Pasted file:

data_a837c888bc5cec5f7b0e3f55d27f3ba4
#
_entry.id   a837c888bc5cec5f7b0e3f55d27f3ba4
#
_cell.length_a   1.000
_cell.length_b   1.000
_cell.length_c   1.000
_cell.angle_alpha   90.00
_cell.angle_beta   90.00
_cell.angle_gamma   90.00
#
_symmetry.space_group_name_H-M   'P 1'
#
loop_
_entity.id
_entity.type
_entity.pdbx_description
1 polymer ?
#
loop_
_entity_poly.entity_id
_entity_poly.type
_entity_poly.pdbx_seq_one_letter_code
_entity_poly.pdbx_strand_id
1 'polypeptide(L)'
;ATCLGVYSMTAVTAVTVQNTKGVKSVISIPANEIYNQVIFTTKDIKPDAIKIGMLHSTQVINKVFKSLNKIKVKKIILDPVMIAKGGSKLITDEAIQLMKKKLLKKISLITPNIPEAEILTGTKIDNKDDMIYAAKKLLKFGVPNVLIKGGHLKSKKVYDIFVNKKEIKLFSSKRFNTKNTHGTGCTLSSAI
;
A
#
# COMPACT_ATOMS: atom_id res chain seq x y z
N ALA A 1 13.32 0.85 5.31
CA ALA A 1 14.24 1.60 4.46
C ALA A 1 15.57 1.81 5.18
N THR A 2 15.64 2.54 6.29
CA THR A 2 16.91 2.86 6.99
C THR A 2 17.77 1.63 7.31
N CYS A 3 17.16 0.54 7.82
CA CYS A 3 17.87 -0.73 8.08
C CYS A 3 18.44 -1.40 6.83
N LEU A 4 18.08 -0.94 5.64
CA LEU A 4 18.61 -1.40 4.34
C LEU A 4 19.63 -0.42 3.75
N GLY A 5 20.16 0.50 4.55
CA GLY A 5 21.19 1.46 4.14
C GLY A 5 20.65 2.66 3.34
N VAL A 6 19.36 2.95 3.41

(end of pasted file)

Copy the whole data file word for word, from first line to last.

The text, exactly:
data_a837c888bc5cec5f7b0e3f55d27f3ba4
#
_entry.id   a837c888bc5cec5f7b0e3f55d27f3ba4
#
_cell.length_a   1.000
_cell.length_b   1.000
_cell.length_c   1.000
_cell.angle_alpha   90.00
_cell.angle_beta   90.00
_cell.angle_gamma   90.00
#
_symmetry.space_group_name_H-M   'P 1'
#
loop_
_entity.id
_entity.type
_entity.pdbx_description
1 polymer ?
#
loop_
_entity_poly.entity_id
_entity_poly.type
_entity_poly.pdbx_seq_one_letter_code
_entity_poly.pdbx_strand_id
1 'polypeptide(L)'
;ATCLGVYSMTAVTAVTVQNTKGVKSVISIPANEIYNQVIFTTKDIKPDAIKIGMLHSTQVINKVFKSLNKIKVKKIILDPVMIAKGGSKLITDEAIQLMKKKLLKKISLITPNIPEAEILTGTKIDNKDDMIYAAKKLLKFGVPNVLIKGGHLKSKKVYDIFVNKKEIKLFSSKRFNTKNTHGTGCTLSSAI
;
A
#
# COMPACT_ATOMS: atom_id res chain seq x y z
N ALA A 1 13.32 0.85 5.31
CA ALA A 1 14.24 1.60 4.46
C ALA A 1 15.57 1.81 5.18
N THR A 2 15.64 2.54 6.29
CA THR A 2 16.91 2.86 6.99
C THR A 2 17.77 1.63 7.31
N CYS A 3 17.16 0.54 7.82
CA CYS A 3 17.87 -0.73 8.08
C CYS A 3 18.44 -1.40 6.83
N LEU A 4 18.08 -0.94 5.64
CA LEU A 4 18.61 -1.40 4.34
C LEU A 4 19.63 -0.42 3.75
N GLY A 5 20.16 0.50 4.55
CA GLY A 5 21.19 1.46 4.14
C GLY A 5 20.65 2.66 3.34
N VAL A 6 19.36 2.95 3.41